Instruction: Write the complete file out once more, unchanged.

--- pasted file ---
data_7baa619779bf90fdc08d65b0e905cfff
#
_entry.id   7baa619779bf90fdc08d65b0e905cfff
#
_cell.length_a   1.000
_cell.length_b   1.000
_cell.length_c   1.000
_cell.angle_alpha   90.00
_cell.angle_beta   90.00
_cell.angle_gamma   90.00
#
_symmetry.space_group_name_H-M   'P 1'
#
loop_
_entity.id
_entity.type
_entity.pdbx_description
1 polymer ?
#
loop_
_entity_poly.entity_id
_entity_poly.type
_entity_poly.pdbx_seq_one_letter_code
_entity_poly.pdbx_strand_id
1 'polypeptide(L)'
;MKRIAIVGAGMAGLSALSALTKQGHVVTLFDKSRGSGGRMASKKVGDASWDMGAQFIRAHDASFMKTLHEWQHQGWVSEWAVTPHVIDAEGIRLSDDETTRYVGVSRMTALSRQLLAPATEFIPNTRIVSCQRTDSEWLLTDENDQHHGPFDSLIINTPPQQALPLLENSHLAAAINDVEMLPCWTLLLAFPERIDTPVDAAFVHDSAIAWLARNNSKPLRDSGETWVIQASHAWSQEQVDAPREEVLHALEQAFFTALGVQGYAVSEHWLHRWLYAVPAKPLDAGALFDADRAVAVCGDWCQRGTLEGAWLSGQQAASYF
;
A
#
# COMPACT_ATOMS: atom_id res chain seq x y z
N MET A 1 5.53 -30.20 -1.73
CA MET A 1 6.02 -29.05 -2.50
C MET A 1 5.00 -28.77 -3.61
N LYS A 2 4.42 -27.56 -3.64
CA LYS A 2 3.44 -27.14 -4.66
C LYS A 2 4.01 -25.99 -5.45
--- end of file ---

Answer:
data_7baa619779bf90fdc08d65b0e905cfff
#
_entry.id   7baa619779bf90fdc08d65b0e905cfff
#
_cell.length_a   1.000
_cell.length_b   1.000
_cell.length_c   1.000
_cell.angle_alpha   90.00
_cell.angle_beta   90.00
_cell.angle_gamma   90.00
#
_symmetry.space_group_name_H-M   'P 1'
#
loop_
_entity.id
_entity.type
_entity.pdbx_description
1 polymer ?
#
loop_
_entity_poly.entity_id
_entity_poly.type
_entity_poly.pdbx_seq_one_letter_code
_entity_poly.pdbx_strand_id
1 'polypeptide(L)'
;MKRIAIVGAGMAGLSALSALTKQGHVVTLFDKSRGSGGRMASKKVGDASWDMGAQFIRAHDASFMKTLHEWQHQGWVSEWAVTPHVIDAEGIRLSDDETTRYVGVSRMTALSRQLLAPATEFIPNTRIVSCQRTDSEWLLTDENDQHHGPFDSLIINTPPQQALPLLENSHLAAAINDVEMLPCWTLLLAFPERIDTPVDAAFVHDSAIAWLARNNSKPLRDSGETWVIQASHAWSQEQVDAPREEVLHALEQAFFTALGVQGYAVSEHWLHRWLYAVPAKPLDAGALFDADRAVAVCGDWCQRGTLEGAWLSGQQAASYF
;
A
#
# COMPACT_ATOMS: atom_id res chain seq x y z
N MET A 1 5.53 -30.20 -1.73
CA MET A 1 6.02 -29.05 -2.50
C MET A 1 5.00 -28.77 -3.61
N LYS A 2 4.42 -27.56 -3.64
CA LYS A 2 3.44 -27.14 -4.66
C LYS A 2 4.01 -25.99 -5.45